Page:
Parker World Nation

“Songs of the Colorado River”

World Nation’s second recording, Songs of the Colorado River, was recorded in 1995 with engineers Barry Paul and Bobby Petersen at BP Recording in Hollywood, California.  While teaching ESOL in Parker (1992-1996), Cynthia Haring met Betty Cornelius, then director of the Colorado River Indian Tribes (CRIT) Museum in Parker, Arizona.  They discussed producing a Parker recording after Cornelius heard the first World Nation recording.  At about the same time Haring, accompanied by her lovebird Sweet Pea – who often joined her on school visits, perched on her shoulder – was performing songs for the children at CRIT Headstart.  While there she met a teacher, Cynthia McDonald, who was later asked to join the project as choir assistant for the CRIT Headstart singers.

The Songs of the Colorado River collection includes seven original songs, as well as songs in Spanish, English, and the four languages of the Colorado River Indian Tribes (CRIT) reservation – Mohave, Navajo, Chemehuevi, and Hopi. Haring wrote several songs, such as “Parker, Arizona,” “Bird of My Heart (for Sweet Pea),” and “La Paz Means Peace,” specifically for the children and community of Parker.  One song, “Because You’re in My Heart,” was written to feature the talents of high school violinist, Monica Mejia. Another song, “Cowboy’s Prayer,” was recorded as a memorial tribute to a neighbor and Hopi cowboy, who died prior to the recording’s completion.  Haring wrote the original music for a cowboy poem/prayer, which was listed as author unknown in the neighbor’s funeral program. Years later she learned that the poem was actually a variation of a work created by the great cowboy poet Badger Clark, a native of Custer, South Dakota.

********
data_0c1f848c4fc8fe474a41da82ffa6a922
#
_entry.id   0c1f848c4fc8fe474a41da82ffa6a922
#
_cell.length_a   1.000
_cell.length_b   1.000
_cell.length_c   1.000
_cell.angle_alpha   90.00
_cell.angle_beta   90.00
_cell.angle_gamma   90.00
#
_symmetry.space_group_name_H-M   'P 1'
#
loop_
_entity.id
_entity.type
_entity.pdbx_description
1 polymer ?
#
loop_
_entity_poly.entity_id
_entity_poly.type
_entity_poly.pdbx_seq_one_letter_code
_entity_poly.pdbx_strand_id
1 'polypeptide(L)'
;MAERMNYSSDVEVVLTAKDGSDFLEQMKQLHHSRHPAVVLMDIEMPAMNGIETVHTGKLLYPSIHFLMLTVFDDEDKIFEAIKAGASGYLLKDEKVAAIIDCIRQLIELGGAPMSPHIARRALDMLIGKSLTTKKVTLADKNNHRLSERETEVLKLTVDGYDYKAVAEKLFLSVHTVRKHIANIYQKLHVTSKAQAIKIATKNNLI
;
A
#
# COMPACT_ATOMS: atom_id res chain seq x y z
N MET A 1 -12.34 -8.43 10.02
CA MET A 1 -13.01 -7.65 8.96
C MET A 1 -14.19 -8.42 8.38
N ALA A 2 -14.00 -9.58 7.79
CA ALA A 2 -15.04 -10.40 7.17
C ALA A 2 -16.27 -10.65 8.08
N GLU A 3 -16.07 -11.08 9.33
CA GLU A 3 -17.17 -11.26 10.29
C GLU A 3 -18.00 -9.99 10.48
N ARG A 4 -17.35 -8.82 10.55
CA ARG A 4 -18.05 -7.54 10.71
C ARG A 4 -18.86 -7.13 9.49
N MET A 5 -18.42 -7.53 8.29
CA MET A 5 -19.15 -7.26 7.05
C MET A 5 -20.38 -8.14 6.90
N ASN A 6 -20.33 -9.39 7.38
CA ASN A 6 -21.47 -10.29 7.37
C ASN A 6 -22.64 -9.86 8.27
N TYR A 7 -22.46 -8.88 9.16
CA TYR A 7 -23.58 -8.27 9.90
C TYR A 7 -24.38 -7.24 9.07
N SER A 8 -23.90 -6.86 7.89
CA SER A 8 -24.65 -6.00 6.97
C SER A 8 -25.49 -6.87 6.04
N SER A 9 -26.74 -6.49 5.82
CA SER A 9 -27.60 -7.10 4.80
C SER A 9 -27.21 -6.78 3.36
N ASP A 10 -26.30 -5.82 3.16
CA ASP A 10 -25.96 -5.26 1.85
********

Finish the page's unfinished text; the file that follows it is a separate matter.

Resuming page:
A number of L.A. and Arizona musicians came on board for this recording.  Native American flautist Robert Tree Cody played handmade flutes on several songs. Candy Lerman, who doubled on violin parts with Monica, also provided violin solos and sang back-up harmonies with Haring.  Cody Bryant provided robust and creative banjo on several songs.  Lee Thornberg, a member of Tower of Power at the time, played and arranged all of the trumpet section parts on “De Colores,” “La Bamba,” and “Cielito Lindo.” The talented and versatile rhythm section featured Chad Watson on bass, Michael Turner on congas, temple blocks, and wind chimes, and Ardie Rowe on drums and vocals. Rowe knew Haring from her Destiny Quibble music days in Chicago. He also provided the group with invaluable logistical support while they were in Hollywood.  John York, a singer for the 60s band, The Byrds, joined the group as one of the back-up singers on “Cowbody’s Prayer.” Ron Feuer played keyboards and offered production assistance when Haring was coaching the children during recording sessions.